Green’s Dictionary of Slang

up there Cazaly! excl.

[Australian rules football player Roy Cazaly (1893–1963), star of the South Melbourne team and noted for his leaps into the air for a ‘mark’]

(Aus.) a cry of encouragement.

[Aus]Sporting Globe (Melbourne) 26 July 4/4: [heading] ‘Up There, Cazaly!’ / Former Victorian Star Will Play With Tasmania.
[Aus]Baker Popular Dict. Aus. Sl. (2nd edn).
[Aus]J. Morrison Port of Call 245: ‘Give it to him, Jack!’ ‘Up there, Cazally!’ ‘Throw the silly bastards over the side!’ [AND].
[Aus] ‘Whisper All Aussie Dict.’ in Kings Cross Whisper (Sydney) xliii 11/2: up there cazaly: A cry of enthusiasm in Australian Rules.
[Aus]Bulletin (Sydney) 26 Feb. 11/1: While coolly robbing a jeweller’s or sticking up a bank, one or other of them is usually heard to utter some give-away locution like ‘Stone the crows’ or ‘Up there, Cazaly.’.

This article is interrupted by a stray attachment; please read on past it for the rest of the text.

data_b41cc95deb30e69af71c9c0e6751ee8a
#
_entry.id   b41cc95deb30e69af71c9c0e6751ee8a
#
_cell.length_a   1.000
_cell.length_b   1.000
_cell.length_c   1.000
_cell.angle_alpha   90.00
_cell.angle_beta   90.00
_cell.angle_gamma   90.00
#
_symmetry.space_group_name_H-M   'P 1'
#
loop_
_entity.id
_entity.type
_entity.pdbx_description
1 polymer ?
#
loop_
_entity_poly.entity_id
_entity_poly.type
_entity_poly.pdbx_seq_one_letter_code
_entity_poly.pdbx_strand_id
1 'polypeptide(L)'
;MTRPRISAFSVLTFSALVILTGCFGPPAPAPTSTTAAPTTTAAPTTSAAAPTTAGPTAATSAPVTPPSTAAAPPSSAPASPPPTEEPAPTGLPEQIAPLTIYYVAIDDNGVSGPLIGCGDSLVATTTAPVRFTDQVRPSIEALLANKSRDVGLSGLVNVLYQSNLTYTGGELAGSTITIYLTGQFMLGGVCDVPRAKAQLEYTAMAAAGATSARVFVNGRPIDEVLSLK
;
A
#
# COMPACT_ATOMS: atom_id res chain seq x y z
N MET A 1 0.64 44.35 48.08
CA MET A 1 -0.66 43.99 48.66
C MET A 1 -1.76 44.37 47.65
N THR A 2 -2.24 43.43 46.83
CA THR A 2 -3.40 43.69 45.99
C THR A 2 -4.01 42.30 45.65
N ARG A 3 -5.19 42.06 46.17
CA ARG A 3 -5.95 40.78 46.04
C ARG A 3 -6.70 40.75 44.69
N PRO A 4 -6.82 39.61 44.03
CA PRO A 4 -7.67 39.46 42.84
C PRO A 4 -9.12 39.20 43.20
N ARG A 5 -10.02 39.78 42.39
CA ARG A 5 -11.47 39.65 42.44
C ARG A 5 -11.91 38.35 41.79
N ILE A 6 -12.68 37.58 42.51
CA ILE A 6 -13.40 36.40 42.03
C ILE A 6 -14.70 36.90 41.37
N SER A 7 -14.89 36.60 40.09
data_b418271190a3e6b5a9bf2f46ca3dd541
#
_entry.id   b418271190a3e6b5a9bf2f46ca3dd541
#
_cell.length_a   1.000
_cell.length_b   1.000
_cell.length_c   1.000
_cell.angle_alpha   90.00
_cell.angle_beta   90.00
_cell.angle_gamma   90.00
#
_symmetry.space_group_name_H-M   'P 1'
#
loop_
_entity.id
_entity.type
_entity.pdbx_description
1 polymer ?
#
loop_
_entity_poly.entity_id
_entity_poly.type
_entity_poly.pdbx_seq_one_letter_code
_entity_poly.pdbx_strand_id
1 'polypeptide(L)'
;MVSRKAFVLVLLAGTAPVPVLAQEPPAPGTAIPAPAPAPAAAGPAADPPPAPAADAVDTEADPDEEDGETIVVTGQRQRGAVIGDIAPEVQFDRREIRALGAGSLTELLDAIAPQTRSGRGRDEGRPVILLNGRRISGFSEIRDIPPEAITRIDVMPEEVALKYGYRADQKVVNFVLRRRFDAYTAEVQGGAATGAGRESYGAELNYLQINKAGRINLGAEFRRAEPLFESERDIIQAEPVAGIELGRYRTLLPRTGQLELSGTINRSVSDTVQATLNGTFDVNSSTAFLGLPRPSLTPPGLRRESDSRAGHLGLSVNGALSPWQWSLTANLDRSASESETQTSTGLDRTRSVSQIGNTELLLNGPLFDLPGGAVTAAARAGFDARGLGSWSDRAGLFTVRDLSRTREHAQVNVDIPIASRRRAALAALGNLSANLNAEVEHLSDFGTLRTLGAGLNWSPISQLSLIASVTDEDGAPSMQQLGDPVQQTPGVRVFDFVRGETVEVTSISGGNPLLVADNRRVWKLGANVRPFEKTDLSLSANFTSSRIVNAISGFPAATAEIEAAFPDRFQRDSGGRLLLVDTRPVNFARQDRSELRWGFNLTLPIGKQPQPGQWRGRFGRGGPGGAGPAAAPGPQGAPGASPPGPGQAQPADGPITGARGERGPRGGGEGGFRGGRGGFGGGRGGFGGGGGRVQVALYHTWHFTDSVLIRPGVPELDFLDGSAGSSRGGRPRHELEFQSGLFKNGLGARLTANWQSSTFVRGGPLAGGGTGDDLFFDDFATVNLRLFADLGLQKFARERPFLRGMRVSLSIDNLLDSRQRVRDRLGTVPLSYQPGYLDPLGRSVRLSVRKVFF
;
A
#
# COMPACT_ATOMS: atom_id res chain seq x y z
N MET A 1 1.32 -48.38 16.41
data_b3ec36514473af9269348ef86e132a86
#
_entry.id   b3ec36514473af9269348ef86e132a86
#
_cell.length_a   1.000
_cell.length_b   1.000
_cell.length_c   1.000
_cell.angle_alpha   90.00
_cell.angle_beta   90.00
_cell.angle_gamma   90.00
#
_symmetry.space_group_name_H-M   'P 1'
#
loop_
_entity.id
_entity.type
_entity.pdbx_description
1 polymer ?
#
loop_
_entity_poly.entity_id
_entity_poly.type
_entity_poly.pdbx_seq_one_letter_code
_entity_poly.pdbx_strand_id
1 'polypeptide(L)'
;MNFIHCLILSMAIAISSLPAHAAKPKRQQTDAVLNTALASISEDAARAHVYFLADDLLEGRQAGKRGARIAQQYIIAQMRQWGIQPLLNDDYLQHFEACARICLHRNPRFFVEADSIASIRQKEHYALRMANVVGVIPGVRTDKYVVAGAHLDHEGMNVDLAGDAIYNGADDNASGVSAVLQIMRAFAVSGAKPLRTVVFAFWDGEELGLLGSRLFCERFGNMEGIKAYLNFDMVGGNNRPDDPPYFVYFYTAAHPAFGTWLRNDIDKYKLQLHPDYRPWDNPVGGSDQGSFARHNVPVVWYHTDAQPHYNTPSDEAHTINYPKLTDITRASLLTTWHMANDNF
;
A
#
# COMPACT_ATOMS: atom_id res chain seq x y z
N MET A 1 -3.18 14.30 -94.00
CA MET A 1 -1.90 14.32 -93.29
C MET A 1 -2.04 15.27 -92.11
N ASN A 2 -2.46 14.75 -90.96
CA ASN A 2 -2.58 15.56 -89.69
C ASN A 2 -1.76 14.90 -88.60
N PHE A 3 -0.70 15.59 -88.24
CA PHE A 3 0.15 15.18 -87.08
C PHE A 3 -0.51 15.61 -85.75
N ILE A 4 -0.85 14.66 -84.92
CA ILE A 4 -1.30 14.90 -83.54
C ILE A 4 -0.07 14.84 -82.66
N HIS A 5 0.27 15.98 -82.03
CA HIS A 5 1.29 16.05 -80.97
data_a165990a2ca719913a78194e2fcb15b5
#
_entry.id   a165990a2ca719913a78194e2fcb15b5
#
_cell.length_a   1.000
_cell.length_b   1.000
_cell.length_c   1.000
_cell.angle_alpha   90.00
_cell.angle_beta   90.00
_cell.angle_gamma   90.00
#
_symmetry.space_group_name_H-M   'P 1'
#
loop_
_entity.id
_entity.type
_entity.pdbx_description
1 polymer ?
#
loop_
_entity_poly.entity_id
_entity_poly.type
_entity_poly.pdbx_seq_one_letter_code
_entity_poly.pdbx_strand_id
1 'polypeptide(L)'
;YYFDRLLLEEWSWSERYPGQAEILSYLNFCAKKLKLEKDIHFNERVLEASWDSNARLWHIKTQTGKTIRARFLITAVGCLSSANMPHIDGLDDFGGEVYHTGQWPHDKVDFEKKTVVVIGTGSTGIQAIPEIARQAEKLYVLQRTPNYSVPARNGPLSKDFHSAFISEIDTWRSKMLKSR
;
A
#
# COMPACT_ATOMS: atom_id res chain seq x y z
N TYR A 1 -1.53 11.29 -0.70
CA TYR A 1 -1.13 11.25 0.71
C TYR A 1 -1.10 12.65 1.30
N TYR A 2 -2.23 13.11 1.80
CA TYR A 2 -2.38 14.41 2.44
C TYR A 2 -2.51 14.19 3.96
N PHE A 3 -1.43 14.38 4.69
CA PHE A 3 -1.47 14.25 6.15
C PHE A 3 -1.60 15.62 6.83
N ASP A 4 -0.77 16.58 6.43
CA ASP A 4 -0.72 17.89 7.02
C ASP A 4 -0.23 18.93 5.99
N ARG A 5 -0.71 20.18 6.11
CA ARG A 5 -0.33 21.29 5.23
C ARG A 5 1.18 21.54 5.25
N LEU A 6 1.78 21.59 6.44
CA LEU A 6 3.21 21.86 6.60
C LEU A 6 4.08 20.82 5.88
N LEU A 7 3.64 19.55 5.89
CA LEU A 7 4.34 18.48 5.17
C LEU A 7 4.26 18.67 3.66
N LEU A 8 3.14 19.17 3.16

[Aus]G. Hutchinson Great Aus. Bk Football Stories 140: One of the greatest players Australian Rules has ever known, the lean and wiry Roy Cazaly, specialised in spectacular leaps enabling him to mark over taller opponents. Rover Skeeter Fleiter first yelled ‘Up there Cazaly’ in a 1921 game when spurring his teammate on during a tense battle for possession of the ball [AND].
[Aus]R. Beckett Dinkum Aussie Dict. 54: Up there, Cazaly: Triumphant term used by barrackers or supporters in the game of Australian Rules. Now more or less replaced by the boring phrase, ‘go for it.’.